This is a Sponsored Post written by me on behalf of Wheat Food Council. All opinions are 100% mine.
Because I have been following the Weight Watchers weight loss plan, I have been more health “selective” when choosing which foods to eat. I have learned that foods rich in fiber such as whole grains tend to be lower in “Points” and more satisfying. I want to feel full while losing weight, so I often reach for the filling foods. While its easy to grab a loaf of wheat bread or a box of shredded wheat, I never stopped to think about all the hard work that goes into producing these helpful foods.
If you have the same questions, check out the new interactive, online multimedia program called How Wheat Works. This website delivers a farm-to-fork education on wheat, enabling a better understanding of its nutritional value. I have had the opportunity to take a look at this site during another promotion during which I took the time to plant some hard wheat. When I signed in today, my crops were ready to harvest! It was lots of fun to see how the farmer knows when the crop is ready to harvest, and the machinery that is involved (one acre of wheat can be harvested in less than 12 minutes!). Activity suggestions at the end of each phase allow participants to extend their learning experience through preparing wheat-based recipes, exploring wheat grown in their area through our state wheat commission member sites and viewing harvest videos from “America’s Heartland.”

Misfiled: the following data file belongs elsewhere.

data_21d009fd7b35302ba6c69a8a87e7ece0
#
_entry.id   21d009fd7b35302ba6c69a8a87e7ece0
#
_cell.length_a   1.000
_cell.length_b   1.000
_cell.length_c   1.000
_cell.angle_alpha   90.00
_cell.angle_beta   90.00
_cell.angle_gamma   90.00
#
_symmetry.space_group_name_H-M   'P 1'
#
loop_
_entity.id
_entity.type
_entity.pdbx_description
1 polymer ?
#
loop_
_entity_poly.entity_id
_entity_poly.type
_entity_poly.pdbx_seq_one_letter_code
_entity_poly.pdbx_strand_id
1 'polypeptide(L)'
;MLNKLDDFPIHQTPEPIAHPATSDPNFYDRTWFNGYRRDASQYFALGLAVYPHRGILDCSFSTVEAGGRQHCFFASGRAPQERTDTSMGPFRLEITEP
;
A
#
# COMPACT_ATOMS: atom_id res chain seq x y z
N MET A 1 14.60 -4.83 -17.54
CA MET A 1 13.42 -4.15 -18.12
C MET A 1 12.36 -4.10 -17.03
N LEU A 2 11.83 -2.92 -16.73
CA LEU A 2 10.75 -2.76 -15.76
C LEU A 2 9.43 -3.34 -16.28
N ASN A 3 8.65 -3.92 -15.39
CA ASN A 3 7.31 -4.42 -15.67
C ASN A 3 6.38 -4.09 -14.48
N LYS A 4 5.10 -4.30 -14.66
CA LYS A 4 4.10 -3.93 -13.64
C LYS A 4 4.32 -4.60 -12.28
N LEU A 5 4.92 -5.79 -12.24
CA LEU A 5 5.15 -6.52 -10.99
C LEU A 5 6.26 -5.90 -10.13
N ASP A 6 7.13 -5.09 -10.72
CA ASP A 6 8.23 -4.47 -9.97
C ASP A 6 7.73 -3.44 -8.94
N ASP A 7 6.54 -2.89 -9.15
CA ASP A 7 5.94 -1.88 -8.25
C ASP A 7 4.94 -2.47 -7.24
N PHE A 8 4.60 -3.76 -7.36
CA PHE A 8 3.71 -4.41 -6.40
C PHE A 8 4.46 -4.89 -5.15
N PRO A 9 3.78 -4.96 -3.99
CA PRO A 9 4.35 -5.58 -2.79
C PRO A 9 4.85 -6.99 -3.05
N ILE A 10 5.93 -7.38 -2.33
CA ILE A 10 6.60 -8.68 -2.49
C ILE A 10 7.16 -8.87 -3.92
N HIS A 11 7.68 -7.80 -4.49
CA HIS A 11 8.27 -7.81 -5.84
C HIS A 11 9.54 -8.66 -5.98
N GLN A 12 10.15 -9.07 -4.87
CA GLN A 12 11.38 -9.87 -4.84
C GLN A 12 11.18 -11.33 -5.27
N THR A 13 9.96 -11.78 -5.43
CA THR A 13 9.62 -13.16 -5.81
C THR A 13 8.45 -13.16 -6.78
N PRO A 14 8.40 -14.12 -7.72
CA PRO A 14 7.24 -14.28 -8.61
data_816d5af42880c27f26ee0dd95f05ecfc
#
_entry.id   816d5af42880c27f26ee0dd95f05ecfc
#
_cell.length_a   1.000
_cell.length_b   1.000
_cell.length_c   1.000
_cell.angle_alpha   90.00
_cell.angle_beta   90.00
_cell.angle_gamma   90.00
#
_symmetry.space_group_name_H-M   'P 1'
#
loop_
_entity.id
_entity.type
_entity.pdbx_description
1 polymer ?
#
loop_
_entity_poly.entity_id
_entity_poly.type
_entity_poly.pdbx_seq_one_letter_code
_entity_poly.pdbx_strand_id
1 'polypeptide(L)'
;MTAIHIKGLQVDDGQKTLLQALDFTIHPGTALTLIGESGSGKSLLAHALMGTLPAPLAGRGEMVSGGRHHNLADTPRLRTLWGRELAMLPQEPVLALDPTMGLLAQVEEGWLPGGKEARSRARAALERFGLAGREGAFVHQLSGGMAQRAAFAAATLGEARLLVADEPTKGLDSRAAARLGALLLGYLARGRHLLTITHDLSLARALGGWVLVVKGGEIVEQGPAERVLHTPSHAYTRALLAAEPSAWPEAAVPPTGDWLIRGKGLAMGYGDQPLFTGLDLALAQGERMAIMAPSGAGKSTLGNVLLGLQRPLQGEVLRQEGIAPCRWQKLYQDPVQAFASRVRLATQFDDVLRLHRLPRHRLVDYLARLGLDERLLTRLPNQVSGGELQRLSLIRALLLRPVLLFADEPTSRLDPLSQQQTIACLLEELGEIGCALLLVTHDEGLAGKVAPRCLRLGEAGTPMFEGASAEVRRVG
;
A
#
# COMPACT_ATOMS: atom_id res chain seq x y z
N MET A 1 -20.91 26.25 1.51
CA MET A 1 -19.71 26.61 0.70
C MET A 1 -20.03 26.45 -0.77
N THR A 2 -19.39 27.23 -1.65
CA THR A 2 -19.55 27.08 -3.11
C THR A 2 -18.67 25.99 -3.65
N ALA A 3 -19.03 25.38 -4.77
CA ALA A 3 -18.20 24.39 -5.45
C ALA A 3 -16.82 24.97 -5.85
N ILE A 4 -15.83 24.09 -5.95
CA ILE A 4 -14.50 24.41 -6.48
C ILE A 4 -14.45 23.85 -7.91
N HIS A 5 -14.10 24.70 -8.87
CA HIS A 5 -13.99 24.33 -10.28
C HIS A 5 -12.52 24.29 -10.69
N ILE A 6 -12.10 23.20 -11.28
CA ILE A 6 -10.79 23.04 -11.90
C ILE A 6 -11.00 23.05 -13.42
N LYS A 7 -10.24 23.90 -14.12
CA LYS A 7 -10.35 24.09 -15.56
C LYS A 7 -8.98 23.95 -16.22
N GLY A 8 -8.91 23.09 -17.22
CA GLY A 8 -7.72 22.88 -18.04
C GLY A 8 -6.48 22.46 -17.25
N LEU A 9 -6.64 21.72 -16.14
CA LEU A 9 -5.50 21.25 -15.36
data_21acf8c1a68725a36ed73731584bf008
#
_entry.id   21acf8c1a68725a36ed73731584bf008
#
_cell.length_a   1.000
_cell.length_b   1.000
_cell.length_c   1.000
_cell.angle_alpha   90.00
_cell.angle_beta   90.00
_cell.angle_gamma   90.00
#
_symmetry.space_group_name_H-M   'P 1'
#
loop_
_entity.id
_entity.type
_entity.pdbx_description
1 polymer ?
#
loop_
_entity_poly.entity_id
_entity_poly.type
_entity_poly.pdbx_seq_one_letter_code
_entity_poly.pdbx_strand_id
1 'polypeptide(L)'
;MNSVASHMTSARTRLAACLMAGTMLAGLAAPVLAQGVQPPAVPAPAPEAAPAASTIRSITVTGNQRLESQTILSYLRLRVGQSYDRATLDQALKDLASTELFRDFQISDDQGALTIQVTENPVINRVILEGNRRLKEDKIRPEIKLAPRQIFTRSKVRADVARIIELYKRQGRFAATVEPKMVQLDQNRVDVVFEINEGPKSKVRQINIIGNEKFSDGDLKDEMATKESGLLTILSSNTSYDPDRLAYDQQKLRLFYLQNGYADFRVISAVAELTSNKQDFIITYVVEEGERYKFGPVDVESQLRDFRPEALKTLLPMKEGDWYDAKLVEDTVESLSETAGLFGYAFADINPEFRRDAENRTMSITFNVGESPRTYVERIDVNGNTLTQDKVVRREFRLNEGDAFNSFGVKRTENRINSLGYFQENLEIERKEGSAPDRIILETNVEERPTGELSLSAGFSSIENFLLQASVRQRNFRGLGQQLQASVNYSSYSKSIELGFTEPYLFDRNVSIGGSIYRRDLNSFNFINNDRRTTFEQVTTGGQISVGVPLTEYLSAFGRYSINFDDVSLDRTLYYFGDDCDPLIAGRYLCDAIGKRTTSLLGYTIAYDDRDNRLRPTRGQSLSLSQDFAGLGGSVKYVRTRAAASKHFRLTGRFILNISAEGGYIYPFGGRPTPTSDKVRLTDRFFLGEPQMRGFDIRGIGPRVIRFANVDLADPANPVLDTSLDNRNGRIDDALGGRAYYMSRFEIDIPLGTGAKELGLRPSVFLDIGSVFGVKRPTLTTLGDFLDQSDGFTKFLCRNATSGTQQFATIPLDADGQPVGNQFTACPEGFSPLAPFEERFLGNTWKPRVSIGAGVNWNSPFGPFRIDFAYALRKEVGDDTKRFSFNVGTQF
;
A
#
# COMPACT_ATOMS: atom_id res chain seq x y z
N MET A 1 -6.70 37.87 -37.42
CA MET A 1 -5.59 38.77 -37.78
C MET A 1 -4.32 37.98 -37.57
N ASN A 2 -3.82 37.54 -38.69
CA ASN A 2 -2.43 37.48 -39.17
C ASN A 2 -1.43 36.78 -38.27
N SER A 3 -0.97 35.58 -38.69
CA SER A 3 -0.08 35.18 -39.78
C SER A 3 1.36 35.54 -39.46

And if you need more incentive to participate in the program, the Wheat Foods Council will donate two pounds of flour, up to 90,000 pounds, to Operation Homefront, a non-profit that provides assistance to needy U.S. troops and their families. This program is also being extended to youth by providing a kid-friendly website containing games, quizzes, and recipes. By arming citizens with information, the Wheat Council hopes to teach people how a whole or enriched grain food comes to be can shed new light on wheat nutrition, resulting in informed food choices.